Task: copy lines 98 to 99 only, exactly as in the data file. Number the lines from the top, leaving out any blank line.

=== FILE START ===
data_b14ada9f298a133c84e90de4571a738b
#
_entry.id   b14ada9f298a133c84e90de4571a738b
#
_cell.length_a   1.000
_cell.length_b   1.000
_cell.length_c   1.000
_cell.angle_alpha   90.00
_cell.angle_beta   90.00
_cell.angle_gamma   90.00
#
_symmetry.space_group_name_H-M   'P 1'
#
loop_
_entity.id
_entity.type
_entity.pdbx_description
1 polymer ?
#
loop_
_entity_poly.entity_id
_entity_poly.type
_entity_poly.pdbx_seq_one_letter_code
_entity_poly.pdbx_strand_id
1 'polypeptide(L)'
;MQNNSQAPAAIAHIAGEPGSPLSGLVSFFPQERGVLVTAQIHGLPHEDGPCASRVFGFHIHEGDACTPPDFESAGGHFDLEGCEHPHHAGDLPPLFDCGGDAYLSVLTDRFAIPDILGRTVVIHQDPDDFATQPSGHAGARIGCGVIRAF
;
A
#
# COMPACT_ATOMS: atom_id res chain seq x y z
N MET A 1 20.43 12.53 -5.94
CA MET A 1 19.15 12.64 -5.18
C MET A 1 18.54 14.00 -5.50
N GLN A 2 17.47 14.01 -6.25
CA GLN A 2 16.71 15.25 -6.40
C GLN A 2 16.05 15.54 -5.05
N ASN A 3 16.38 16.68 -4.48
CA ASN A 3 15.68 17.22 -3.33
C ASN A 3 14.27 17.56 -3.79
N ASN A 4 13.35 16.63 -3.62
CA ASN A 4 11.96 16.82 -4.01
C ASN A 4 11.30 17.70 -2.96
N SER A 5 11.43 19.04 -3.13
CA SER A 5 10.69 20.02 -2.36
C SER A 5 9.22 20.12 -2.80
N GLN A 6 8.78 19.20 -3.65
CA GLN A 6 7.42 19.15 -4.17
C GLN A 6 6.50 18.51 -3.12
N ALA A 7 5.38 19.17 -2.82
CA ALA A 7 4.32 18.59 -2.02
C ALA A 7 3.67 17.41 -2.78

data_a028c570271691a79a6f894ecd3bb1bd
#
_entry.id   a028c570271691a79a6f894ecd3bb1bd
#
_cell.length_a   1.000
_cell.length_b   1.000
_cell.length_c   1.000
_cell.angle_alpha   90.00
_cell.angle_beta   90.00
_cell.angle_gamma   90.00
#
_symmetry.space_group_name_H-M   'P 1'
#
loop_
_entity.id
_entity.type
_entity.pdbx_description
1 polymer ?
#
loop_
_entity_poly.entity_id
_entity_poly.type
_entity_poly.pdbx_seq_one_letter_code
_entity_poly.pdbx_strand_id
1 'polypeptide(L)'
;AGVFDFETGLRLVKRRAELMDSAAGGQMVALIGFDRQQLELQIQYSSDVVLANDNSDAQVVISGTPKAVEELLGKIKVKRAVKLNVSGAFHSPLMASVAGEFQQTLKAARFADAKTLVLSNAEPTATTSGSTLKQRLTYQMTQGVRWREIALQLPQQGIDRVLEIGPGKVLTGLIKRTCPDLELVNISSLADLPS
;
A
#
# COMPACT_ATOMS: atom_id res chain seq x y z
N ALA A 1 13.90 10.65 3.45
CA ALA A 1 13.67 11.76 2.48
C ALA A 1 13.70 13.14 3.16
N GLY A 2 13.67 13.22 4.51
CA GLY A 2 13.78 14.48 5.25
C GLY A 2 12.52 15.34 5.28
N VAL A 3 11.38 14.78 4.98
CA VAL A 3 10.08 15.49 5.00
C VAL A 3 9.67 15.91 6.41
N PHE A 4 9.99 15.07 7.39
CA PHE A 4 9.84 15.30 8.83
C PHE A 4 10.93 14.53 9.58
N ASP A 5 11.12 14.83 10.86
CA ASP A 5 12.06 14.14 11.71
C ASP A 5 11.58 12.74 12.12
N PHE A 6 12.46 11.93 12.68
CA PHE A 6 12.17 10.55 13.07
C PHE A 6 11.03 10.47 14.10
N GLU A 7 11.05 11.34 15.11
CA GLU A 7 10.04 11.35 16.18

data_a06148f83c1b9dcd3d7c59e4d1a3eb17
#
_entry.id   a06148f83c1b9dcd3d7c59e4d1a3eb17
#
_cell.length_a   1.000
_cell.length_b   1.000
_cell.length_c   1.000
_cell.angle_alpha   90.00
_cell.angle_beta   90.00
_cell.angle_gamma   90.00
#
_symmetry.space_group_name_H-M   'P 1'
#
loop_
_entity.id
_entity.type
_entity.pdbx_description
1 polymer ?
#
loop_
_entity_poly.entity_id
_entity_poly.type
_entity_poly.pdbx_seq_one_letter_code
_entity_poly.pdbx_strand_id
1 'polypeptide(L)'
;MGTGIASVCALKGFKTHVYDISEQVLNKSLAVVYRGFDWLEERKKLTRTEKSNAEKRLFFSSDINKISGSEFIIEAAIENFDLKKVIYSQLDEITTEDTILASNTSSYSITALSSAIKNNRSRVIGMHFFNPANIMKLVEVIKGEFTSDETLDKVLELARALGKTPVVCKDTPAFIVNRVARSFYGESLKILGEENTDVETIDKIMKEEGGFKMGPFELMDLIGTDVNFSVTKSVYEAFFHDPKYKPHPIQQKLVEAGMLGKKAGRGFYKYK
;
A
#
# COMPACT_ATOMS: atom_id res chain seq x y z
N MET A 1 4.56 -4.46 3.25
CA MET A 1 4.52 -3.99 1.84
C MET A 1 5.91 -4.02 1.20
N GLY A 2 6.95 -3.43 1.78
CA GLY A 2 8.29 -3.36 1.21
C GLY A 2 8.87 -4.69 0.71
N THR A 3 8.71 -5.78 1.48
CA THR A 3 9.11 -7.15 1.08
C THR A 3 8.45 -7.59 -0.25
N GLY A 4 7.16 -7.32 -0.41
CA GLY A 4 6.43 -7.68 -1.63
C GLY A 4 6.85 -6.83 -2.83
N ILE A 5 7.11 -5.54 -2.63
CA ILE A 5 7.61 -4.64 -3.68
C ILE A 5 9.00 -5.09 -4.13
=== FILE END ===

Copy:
CA PHE A 6 12.17 10.55 13.07
C PHE A 6 11.03 10.47 14.10